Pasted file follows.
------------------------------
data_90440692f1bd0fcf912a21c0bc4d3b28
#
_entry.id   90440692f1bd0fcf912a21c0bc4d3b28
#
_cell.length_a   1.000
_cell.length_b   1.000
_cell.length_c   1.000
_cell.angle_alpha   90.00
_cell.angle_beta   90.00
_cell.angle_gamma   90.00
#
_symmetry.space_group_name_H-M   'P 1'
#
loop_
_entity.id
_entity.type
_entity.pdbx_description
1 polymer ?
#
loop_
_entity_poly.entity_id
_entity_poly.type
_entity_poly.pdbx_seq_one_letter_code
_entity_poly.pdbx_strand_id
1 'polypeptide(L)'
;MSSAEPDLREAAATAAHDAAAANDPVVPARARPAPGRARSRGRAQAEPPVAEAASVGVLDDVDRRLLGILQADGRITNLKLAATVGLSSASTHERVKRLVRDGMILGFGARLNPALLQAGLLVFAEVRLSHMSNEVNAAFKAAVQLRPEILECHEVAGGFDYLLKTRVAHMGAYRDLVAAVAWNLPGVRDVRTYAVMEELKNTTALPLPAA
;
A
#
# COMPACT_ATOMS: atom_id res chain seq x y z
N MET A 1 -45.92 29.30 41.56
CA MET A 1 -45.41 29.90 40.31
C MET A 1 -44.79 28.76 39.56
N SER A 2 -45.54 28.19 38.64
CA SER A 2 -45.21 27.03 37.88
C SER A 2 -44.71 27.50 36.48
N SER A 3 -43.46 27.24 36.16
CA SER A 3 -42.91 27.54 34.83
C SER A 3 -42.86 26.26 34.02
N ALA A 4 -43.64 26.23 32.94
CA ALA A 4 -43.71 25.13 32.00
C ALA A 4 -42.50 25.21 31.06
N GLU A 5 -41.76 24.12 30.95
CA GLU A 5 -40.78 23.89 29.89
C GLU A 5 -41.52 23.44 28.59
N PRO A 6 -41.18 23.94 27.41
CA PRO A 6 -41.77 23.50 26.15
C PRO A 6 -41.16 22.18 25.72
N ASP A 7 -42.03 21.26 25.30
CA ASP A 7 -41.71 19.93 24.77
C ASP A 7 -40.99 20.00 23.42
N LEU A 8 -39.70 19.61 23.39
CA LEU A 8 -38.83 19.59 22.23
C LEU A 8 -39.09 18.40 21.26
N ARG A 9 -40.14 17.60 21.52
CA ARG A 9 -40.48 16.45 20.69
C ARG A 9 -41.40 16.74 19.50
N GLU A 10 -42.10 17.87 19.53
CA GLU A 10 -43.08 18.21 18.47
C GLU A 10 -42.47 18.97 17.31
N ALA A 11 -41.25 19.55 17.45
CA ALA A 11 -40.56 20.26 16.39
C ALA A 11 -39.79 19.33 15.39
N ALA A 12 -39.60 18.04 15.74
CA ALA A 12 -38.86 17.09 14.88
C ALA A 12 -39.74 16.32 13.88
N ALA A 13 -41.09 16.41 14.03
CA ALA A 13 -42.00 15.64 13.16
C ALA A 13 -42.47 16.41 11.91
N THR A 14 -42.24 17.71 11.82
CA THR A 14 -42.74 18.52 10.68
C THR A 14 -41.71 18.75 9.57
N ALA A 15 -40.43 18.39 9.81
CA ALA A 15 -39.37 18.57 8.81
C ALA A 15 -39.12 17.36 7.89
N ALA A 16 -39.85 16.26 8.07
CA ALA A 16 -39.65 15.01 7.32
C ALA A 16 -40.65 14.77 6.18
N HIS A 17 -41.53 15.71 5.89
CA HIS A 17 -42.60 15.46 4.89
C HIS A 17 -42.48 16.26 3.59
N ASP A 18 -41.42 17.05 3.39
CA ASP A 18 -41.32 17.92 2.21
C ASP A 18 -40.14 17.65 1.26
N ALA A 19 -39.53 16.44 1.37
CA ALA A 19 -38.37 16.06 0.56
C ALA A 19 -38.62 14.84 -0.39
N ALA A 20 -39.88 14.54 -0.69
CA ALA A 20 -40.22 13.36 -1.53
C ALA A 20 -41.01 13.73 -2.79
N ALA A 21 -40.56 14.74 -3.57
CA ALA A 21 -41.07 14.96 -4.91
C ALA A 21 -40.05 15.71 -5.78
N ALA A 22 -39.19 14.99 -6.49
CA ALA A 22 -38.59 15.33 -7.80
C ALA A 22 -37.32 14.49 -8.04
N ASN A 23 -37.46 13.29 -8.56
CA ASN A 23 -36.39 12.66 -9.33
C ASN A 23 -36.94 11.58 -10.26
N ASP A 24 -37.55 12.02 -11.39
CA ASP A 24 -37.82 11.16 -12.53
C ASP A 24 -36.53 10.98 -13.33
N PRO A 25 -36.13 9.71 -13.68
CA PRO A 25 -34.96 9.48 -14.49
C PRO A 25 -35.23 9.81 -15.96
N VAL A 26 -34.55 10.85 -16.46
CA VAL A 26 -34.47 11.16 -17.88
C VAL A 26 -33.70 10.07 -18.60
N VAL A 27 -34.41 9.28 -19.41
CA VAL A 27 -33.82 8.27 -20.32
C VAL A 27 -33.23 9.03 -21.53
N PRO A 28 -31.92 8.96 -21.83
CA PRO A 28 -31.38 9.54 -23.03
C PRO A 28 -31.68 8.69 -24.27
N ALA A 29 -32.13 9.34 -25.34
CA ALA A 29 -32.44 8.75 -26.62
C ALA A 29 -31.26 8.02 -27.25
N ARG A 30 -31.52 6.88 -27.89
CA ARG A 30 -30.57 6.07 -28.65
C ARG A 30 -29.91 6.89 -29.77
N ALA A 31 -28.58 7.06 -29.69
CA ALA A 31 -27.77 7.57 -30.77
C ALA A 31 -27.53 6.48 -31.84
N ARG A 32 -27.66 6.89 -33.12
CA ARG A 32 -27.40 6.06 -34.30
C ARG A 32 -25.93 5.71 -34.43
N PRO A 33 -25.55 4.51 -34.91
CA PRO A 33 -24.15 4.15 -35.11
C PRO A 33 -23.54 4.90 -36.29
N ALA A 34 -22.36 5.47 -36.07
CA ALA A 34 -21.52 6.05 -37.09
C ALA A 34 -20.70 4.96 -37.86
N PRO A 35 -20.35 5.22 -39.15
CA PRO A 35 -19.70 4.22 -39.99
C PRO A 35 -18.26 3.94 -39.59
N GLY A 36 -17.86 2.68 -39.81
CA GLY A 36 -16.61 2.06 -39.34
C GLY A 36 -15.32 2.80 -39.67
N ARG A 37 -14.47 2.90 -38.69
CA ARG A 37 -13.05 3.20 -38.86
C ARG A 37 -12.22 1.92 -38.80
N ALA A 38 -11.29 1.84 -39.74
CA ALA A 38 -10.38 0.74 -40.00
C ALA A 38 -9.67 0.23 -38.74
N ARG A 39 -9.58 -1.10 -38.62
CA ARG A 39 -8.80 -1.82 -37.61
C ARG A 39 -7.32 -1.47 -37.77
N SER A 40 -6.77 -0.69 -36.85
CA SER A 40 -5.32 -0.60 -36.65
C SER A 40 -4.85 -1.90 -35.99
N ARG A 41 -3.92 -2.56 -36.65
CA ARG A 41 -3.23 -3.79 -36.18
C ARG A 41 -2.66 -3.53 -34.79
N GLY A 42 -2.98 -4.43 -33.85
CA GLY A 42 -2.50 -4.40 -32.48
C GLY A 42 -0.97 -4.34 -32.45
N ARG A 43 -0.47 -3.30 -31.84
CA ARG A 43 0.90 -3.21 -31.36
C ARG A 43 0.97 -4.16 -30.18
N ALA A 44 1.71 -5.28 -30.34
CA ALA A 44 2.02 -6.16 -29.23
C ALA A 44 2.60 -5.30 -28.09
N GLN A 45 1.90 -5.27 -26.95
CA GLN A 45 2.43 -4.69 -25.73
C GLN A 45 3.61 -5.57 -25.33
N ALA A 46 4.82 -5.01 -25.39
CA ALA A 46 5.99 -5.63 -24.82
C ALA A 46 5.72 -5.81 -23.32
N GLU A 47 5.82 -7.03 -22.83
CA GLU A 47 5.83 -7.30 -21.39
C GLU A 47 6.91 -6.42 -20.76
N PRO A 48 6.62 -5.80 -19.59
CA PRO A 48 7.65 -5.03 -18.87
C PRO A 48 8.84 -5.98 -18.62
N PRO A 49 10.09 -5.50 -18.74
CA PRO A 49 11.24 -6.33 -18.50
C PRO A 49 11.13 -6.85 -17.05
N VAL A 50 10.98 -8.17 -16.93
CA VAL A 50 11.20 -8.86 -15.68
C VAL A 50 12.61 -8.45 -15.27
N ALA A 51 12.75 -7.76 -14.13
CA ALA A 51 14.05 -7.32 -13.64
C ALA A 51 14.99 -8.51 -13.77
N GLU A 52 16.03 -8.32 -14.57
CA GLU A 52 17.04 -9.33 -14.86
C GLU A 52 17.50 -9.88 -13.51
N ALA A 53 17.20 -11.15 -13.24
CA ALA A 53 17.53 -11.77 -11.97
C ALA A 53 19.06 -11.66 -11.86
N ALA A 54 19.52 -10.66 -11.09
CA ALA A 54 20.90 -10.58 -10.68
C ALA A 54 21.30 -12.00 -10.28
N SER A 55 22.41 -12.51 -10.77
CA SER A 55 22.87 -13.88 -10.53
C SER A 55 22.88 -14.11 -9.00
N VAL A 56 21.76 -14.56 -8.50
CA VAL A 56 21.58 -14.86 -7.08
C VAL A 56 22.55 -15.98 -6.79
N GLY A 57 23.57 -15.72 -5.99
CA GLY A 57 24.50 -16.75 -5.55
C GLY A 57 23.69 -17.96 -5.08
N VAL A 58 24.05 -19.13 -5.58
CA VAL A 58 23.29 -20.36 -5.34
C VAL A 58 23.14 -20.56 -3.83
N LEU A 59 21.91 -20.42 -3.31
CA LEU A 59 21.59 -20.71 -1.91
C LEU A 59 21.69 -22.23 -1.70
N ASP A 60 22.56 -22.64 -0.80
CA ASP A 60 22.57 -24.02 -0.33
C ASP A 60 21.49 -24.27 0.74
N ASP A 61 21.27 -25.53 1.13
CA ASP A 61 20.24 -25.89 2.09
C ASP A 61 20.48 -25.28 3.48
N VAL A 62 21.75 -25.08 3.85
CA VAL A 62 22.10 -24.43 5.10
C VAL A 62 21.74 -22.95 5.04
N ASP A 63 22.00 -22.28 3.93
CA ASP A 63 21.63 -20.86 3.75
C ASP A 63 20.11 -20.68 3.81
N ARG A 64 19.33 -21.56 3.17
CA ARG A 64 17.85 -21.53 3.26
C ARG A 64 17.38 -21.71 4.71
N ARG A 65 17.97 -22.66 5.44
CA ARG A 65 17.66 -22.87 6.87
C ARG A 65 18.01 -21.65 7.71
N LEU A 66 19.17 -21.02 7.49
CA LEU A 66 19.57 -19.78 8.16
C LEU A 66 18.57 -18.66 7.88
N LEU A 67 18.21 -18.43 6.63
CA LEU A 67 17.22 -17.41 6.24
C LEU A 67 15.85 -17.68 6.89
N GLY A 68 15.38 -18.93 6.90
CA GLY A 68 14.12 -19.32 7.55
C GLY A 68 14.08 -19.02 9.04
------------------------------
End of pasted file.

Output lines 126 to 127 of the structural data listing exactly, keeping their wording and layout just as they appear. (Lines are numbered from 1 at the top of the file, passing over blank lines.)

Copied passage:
C ARG A 32 -25.93 5.71 -34.43
N PRO A 33 -25.55 4.51 -34.91